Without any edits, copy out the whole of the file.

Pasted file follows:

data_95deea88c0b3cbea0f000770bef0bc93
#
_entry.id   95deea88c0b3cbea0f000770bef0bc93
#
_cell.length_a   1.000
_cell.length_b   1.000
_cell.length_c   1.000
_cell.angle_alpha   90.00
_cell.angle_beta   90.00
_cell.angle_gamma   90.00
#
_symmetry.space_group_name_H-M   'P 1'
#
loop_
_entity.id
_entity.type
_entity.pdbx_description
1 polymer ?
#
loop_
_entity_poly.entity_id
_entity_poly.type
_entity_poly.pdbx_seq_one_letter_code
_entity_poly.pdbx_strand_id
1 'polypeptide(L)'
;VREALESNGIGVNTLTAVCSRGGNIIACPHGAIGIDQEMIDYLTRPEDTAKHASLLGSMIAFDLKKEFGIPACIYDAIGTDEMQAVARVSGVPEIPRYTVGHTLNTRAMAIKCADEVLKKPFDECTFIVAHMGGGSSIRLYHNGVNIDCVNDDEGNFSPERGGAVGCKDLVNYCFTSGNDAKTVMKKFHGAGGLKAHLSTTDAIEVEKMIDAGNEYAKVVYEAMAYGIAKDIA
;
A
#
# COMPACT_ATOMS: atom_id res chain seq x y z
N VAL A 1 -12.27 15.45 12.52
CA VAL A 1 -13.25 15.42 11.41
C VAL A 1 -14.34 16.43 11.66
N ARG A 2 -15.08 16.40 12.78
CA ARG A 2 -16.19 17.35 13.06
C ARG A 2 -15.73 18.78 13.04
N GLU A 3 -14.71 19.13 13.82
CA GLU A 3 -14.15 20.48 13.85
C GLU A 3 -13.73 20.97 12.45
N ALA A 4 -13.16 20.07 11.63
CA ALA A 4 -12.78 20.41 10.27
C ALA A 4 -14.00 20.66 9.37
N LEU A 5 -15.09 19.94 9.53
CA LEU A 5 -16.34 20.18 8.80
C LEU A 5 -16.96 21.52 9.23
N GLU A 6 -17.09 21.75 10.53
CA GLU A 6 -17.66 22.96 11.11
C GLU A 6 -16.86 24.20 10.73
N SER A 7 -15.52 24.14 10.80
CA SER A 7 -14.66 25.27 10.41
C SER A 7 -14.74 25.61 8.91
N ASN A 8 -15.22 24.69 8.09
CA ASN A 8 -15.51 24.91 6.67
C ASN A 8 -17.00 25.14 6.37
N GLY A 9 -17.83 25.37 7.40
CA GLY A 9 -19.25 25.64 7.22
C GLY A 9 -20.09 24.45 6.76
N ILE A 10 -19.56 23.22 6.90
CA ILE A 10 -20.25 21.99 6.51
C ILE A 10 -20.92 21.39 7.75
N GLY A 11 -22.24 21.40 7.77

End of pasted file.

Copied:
data_95deea88c0b3cbea0f000770bef0bc93
#
_entry.id   95deea88c0b3cbea0f000770bef0bc93
#
_cell.length_a   1.000
_cell.length_b   1.000
_cell.length_c   1.000
_cell.angle_alpha   90.00
_cell.angle_beta   90.00
_cell.angle_gamma   90.00
#
_symmetry.space_group_name_H-M   'P 1'
#
loop_
_entity.id
_entity.type
_entity.pdbx_description
1 polymer ?
#
loop_
_entity_poly.entity_id
_entity_poly.type
_entity_poly.pdbx_seq_one_letter_code
_entity_poly.pdbx_strand_id
1 'polypeptide(L)'
;VREALESNGIGVNTLTAVCSRGGNIIACPHGAIGIDQEMIDYLTRPEDTAKHASLLGSMIAFDLKKEFGIPACIYDAIGTDEMQAVARVSGVPEIPRYTVGHTLNTRAMAIKCADEVLKKPFDECTFIVAHMGGGSSIRLYHNGVNIDCVNDDEGNFSPERGGAVGCKDLVNYCFTSGNDAKTVMKKFHGAGGLKAHLSTTDAIEVEKMIDAGNEYAKVVYEAMAYGIAKDIA
;
A
#
# COMPACT_ATOMS: atom_id res chain seq x y z
N VAL A 1 -12.27 15.45 12.52
CA VAL A 1 -13.25 15.42 11.41
C VAL A 1 -14.34 16.43 11.66
N ARG A 2 -15.08 16.40 12.78
CA ARG A 2 -16.19 17.35 13.06
C ARG A 2 -15.73 18.78 13.04
N GLU A 3 -14.71 19.13 13.82
CA GLU A 3 -14.15 20.48 13.85
C GLU A 3 -13.73 20.97 12.45
N ALA A 4 -13.16 20.07 11.63
CA ALA A 4 -12.78 20.41 10.27
C ALA A 4 -14.00 20.66 9.37
N LEU A 5 -15.09 19.94 9.53
CA LEU A 5 -16.34 20.18 8.80
C LEU A 5 -16.96 21.52 9.23
N GLU A 6 -17.09 21.75 10.53
CA GLU A 6 -17.66 22.96 11.11
C GLU A 6 -16.86 24.20 10.73
N SER A 7 -15.52 24.14 10.80
CA SER A 7 -14.66 25.27 10.41
C SER A 7 -14.74 25.61 8.91
N ASN A 8 -15.22 24.69 8.09
CA ASN A 8 -15.51 24.91 6.67
C ASN A 8 -17.00 25.14 6.37
N GLY A 9 -17.83 25.37 7.40
CA GLY A 9 -19.25 25.64 7.22
C GLY A 9 -20.09 24.45 6.76
N ILE A 10 -19.56 23.22 6.90
CA ILE A 10 -20.25 21.99 6.51
C ILE A 10 -20.92 21.39 7.75
N GLY A 11 -22.24 21.40 7.77